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Coordicide update — Autopeering: Part 1

The Autopeering Module

A few months ago, we opened up the source code of GoShimmer, IOTA’s prototype and research tool to experiment and test the building blocks of Coordicide. We are thrilled to see such a big and productive engagement from the community and we want to thank you all for your contributions and feedback! They have been very useful to improve GoShimmer as well as to help us identify how to better redesign the autopeering module.

We are excited to share with you the source code of the improved redesign of the autopeering module. You can access the code from the following repository:

https://github.com/iotaledger/autopeering-sim

Context

In the IOTA protocol, a node (or peer) is a machine storing the information about the Tangle, IOTA’s underlying data structure. Nodes also commonly act as the entry point for accessing and utilizing the Tangle. In order for the network to work efficiently, nodes exchange information with each other to be kept up-to-date about the new ledger state. Currently, a manual peering or connection process is used for nodes to register mutually as neighbors. However, manual peering might be subject to attacks (e.g., social engineering) to affect the network topology. To prevent these attacks, and to simplify the setup process of new nodes, we introduced, in the Coordicide white paper, a mechanism that allows nodes to choose their neighbors automatically. The process of nodes choosing their neighbors without manual intervention by the node operator is called autopeering.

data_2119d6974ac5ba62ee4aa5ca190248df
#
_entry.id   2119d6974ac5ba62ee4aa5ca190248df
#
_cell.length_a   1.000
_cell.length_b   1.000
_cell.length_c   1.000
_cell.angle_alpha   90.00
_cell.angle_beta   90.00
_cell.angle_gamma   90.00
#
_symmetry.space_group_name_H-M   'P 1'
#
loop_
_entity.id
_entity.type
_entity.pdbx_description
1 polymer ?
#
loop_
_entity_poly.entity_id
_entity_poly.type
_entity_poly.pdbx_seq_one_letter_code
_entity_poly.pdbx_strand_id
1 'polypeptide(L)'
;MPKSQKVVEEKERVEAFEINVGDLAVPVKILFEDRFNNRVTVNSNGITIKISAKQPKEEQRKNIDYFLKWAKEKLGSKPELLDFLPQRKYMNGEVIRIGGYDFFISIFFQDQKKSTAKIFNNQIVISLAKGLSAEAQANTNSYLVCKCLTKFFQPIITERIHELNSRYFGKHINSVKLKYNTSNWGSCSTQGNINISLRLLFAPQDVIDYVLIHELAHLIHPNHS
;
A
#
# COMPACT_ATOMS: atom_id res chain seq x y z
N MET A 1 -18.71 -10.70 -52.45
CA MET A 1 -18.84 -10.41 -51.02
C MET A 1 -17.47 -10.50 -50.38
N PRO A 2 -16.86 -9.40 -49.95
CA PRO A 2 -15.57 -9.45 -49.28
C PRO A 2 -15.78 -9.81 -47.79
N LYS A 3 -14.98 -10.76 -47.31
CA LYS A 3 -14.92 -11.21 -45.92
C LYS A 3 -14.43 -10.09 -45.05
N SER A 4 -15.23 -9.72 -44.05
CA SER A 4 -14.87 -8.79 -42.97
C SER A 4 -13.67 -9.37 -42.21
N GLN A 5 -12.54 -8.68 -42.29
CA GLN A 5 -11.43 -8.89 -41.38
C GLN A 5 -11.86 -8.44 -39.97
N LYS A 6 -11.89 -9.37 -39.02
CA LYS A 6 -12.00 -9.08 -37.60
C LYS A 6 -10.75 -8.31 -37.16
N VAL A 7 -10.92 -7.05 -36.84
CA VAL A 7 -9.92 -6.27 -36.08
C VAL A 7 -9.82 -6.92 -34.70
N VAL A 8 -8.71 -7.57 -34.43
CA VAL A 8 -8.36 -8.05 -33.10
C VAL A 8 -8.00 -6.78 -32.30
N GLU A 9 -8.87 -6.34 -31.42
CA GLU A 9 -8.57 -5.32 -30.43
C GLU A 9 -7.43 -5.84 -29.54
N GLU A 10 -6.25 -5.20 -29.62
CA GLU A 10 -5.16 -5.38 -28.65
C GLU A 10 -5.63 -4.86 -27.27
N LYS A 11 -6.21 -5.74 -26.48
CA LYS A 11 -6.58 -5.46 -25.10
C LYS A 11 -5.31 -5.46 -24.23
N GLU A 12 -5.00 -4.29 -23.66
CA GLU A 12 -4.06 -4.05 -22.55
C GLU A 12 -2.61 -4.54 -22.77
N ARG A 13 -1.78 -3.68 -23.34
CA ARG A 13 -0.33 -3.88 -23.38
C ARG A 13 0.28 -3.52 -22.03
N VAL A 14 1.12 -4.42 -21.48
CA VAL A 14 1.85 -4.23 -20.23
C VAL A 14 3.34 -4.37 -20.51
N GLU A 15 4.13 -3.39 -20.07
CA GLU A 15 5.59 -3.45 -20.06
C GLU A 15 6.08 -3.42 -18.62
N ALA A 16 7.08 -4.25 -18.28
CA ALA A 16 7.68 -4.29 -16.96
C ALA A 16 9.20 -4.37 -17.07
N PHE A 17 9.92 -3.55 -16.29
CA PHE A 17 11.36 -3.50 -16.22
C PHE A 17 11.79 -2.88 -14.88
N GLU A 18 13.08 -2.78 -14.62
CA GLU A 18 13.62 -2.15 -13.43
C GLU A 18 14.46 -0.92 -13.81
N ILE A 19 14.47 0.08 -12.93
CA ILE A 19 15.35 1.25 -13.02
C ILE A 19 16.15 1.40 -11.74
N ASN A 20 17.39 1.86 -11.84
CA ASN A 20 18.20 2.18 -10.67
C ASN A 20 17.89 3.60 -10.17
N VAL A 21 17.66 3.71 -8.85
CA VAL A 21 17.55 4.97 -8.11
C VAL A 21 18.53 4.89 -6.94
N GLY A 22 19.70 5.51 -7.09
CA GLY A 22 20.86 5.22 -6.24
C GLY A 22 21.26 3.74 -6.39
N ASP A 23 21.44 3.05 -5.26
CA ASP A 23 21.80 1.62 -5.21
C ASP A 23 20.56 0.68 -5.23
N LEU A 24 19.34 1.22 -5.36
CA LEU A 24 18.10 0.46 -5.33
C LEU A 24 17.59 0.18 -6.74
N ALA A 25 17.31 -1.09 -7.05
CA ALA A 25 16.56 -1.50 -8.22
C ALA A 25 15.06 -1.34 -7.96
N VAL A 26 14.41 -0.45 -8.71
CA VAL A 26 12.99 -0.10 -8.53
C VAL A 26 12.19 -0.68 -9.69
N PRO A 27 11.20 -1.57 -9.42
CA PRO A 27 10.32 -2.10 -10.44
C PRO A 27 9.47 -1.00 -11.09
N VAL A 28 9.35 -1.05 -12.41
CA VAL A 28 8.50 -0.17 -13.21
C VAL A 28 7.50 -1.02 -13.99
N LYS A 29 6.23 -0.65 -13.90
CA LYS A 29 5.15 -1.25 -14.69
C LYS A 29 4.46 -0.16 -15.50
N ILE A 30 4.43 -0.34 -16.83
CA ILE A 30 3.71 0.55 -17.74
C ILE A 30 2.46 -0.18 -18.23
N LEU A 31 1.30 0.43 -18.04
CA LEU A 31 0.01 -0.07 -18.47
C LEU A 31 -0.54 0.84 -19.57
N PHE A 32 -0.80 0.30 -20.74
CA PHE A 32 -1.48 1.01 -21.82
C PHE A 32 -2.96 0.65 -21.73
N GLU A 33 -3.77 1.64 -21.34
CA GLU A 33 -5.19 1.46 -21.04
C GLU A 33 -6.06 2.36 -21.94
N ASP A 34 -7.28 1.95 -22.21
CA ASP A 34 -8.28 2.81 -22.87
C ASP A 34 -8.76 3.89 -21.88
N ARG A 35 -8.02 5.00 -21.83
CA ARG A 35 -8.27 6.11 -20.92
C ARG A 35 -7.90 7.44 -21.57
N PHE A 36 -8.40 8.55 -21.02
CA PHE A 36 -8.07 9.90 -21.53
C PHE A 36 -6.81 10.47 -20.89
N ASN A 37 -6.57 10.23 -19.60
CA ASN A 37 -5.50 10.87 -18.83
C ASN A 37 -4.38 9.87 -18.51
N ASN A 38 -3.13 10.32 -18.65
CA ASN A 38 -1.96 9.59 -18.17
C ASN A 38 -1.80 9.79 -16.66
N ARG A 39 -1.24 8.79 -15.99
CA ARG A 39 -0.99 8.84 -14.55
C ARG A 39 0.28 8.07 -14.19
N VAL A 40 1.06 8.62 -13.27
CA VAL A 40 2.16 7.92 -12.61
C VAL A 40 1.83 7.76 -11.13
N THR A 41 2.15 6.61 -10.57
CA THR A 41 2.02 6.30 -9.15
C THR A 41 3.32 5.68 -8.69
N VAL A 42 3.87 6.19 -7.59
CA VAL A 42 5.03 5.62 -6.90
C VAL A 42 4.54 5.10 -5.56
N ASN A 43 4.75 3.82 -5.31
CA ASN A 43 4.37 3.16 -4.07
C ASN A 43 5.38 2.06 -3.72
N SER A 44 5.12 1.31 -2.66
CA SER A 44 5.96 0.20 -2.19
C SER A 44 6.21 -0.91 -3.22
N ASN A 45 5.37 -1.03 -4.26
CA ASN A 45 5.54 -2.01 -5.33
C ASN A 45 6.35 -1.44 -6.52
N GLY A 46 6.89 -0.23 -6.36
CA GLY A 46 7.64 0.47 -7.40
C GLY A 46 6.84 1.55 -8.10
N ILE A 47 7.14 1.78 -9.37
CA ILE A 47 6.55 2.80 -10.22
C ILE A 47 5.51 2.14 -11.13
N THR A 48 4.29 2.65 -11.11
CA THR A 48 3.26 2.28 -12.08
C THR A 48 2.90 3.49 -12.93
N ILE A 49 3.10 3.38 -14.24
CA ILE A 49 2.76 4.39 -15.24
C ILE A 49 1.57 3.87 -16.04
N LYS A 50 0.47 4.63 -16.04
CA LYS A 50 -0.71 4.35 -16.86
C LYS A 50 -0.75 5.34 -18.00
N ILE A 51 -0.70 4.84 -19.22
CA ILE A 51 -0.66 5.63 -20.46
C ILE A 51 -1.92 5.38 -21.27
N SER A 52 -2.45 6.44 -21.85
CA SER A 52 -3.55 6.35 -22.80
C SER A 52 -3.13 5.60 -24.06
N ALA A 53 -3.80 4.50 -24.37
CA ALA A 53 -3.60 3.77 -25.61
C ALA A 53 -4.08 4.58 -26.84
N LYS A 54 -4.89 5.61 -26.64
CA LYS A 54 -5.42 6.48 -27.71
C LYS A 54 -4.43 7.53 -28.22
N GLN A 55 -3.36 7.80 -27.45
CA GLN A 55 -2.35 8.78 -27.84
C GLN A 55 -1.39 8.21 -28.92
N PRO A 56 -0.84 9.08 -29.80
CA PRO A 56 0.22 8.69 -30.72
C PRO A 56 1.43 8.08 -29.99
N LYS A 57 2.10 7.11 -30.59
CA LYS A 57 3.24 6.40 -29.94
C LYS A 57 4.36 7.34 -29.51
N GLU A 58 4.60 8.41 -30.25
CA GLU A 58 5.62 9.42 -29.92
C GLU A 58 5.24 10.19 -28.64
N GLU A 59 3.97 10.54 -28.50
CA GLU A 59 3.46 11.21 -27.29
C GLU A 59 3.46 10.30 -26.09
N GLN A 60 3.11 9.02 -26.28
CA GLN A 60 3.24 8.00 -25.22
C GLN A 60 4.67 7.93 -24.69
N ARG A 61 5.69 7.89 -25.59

The aim of the autopeering module redesign is to ease simulations while keeping the same code base that will be used in GoShimmer. Being able to assess the autopeering behavior and performance via simulations is very important for IOTA. It allows answering several questions, such as how many peering requests each node has to send on average before getting accepted, how long a connection is going to last, how fast the protoco...

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